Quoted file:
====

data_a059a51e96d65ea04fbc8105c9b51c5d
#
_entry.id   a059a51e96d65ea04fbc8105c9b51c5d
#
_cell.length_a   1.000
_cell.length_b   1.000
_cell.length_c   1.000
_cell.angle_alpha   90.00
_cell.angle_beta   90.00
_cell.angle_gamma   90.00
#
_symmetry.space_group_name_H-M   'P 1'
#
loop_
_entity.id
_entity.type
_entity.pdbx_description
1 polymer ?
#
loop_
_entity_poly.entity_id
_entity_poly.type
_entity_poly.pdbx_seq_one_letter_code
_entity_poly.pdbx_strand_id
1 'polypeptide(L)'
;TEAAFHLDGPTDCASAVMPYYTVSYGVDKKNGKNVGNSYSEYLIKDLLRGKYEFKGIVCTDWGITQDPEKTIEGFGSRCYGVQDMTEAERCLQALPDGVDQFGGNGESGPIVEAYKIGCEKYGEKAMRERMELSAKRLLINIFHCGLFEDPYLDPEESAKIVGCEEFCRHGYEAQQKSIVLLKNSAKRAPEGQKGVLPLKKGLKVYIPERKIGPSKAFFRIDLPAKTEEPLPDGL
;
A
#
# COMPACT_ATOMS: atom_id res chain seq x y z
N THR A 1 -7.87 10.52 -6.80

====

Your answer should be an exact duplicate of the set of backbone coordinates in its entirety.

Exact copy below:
data_a059a51e96d65ea04fbc8105c9b51c5d
#
_entry.id   a059a51e96d65ea04fbc8105c9b51c5d
#
_cell.length_a   1.000
_cell.length_b   1.000
_cell.length_c   1.000
_cell.angle_alpha   90.00
_cell.angle_beta   90.00
_cell.angle_gamma   90.00
#
_symmetry.space_group_name_H-M   'P 1'
#
loop_
_entity.id
_entity.type
_entity.pdbx_description
1 polymer ?
#
loop_
_entity_poly.entity_id
_entity_poly.type
_entity_poly.pdbx_seq_one_letter_code
_entity_poly.pdbx_strand_id
1 'polypeptide(L)'
;TEAAFHLDGPTDCASAVMPYYTVSYGVDKKNGKNVGNSYSEYLIKDLLRGKYEFKGIVCTDWGITQDPEKTIEGFGSRCYGVQDMTEAERCLQALPDGVDQFGGNGESGPIVEAYKIGCEKYGEKAMRERMELSAKRLLINIFHCGLFEDPYLDPEESAKIVGCEEFCRHGYEAQQKSIVLLKNSAKRAPEGQKGVLPLKKGLKVYIPERKIGPSKAFFRIDLPAKTEEPLPDGL
;
A
#
# COMPACT_ATOMS: atom_id res chain seq x y z
N THR A 1 -7.87 10.52 -6.80